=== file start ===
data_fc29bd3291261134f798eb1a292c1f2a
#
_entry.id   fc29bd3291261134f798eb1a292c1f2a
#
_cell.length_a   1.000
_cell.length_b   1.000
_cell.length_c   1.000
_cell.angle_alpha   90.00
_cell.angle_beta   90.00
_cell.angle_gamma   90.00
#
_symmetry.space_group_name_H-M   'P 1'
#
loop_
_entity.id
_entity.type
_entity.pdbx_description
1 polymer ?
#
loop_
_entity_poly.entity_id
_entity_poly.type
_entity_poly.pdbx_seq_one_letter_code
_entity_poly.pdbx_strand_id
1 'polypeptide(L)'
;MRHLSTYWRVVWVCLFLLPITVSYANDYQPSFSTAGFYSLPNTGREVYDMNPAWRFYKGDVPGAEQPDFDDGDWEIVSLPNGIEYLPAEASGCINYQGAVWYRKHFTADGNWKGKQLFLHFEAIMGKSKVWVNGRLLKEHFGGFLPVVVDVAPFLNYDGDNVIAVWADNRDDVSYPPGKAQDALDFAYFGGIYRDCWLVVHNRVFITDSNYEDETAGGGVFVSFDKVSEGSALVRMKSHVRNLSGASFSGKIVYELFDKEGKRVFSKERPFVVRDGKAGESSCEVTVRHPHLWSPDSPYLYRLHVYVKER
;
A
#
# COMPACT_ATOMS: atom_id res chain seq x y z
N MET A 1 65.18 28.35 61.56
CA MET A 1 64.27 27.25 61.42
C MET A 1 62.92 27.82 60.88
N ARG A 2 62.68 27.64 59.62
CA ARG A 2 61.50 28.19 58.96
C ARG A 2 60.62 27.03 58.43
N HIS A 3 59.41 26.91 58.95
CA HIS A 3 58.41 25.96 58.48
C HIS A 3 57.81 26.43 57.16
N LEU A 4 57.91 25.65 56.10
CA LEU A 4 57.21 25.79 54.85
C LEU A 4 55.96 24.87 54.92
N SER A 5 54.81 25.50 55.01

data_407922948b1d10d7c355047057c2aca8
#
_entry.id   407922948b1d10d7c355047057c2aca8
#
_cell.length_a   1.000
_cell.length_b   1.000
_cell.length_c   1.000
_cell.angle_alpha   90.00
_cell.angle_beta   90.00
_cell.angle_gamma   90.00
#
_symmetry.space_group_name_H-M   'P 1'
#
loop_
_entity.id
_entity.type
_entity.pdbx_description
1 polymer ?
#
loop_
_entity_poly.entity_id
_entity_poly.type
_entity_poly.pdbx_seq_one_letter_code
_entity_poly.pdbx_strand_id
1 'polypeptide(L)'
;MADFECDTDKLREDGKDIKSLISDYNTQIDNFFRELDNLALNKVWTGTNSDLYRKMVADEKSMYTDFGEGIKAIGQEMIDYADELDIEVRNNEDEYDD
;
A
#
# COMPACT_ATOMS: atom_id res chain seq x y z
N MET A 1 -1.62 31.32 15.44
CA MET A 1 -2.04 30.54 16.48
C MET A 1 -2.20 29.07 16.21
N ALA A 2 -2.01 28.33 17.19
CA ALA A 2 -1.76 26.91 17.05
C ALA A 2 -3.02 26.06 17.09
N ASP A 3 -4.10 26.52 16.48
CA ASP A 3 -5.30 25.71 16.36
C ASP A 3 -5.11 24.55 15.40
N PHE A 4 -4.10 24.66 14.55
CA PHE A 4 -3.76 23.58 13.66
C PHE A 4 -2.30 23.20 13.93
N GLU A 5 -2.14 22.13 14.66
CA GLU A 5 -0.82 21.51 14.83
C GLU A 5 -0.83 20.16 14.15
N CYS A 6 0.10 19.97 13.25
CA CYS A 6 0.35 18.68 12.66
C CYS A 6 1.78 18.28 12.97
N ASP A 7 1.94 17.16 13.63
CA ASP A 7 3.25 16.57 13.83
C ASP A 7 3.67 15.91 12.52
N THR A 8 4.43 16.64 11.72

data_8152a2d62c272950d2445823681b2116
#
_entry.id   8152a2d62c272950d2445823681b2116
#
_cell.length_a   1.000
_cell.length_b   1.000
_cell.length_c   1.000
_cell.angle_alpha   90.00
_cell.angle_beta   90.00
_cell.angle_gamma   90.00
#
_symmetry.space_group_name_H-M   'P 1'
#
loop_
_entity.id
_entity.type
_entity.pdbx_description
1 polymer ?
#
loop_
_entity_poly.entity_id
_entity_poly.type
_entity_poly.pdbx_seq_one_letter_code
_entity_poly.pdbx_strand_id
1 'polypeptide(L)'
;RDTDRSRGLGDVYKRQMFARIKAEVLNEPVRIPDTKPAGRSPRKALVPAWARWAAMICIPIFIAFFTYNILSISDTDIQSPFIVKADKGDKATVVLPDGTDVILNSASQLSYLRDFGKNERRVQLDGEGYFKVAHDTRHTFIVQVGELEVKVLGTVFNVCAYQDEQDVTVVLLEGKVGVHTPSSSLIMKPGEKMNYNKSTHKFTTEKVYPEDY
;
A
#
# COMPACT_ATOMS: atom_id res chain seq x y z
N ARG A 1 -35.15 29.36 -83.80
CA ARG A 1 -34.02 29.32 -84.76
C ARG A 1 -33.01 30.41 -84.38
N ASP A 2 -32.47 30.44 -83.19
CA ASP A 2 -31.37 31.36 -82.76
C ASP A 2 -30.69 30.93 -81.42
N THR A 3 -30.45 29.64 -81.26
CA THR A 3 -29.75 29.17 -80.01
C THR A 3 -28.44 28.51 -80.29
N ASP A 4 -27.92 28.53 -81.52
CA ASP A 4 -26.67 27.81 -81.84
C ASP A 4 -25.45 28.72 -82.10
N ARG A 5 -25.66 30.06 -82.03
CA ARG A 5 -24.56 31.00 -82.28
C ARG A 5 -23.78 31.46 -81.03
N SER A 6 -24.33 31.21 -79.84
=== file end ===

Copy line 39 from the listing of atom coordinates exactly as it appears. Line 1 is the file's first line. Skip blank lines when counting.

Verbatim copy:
C HIS A 3 57.81 26.43 57.16